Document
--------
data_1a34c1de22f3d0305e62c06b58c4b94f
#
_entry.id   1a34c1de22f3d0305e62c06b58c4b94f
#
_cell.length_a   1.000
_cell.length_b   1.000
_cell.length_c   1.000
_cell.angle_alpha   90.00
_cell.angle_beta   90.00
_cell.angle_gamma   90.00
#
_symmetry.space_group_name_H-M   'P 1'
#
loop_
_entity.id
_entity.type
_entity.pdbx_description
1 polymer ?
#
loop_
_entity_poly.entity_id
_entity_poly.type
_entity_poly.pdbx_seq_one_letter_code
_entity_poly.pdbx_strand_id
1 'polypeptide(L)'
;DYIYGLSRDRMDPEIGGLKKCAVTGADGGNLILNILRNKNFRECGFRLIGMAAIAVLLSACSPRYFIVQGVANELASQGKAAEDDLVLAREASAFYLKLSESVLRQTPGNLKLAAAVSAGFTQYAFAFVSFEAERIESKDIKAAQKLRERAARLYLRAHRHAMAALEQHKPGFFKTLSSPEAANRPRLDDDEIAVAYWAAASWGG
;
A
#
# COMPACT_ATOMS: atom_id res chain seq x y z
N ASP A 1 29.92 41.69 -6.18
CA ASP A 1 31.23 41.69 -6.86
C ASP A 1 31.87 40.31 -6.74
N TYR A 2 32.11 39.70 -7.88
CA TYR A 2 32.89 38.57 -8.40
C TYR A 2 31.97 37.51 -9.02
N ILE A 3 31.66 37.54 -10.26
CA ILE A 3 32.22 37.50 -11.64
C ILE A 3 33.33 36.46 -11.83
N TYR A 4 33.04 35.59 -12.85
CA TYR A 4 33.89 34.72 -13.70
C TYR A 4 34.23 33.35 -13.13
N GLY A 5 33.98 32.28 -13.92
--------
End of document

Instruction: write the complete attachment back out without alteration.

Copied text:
data_1a34c1de22f3d0305e62c06b58c4b94f
#
_entry.id   1a34c1de22f3d0305e62c06b58c4b94f
#
_cell.length_a   1.000
_cell.length_b   1.000
_cell.length_c   1.000
_cell.angle_alpha   90.00
_cell.angle_beta   90.00
_cell.angle_gamma   90.00
#
_symmetry.space_group_name_H-M   'P 1'
#
loop_
_entity.id
_entity.type
_entity.pdbx_description
1 polymer ?
#
loop_
_entity_poly.entity_id
_entity_poly.type
_entity_poly.pdbx_seq_one_letter_code
_entity_poly.pdbx_strand_id
1 'polypeptide(L)'
;DYIYGLSRDRMDPEIGGLKKCAVTGADGGNLILNILRNKNFRECGFRLIGMAAIAVLLSACSPRYFIVQGVANELASQGKAAEDDLVLAREASAFYLKLSESVLRQTPGNLKLAAAVSAGFTQYAFAFVSFEAERIESKDIKAAQKLRERAARLYLRAHRHAMAALEQHKPGFFKTLSSPEAANRPRLDDDEIAVAYWAAASWGG
;
A
#
# COMPACT_ATOMS: atom_id res chain seq x y z
N ASP A 1 29.92 41.69 -6.18
CA ASP A 1 31.23 41.69 -6.86
C ASP A 1 31.87 40.31 -6.74
N TYR A 2 32.11 39.70 -7.88
CA TYR A 2 32.89 38.57 -8.40
C TYR A 2 31.97 37.51 -9.02
N ILE A 3 31.66 37.54 -10.26
CA ILE A 3 32.22 37.50 -11.64
C ILE A 3 33.33 36.46 -11.83
N TYR A 4 33.04 35.59 -12.85
CA TYR A 4 33.89 34.72 -13.70
C TYR A 4 34.23 33.35 -13.13
N GLY A 5 33.98 32.28 -13.92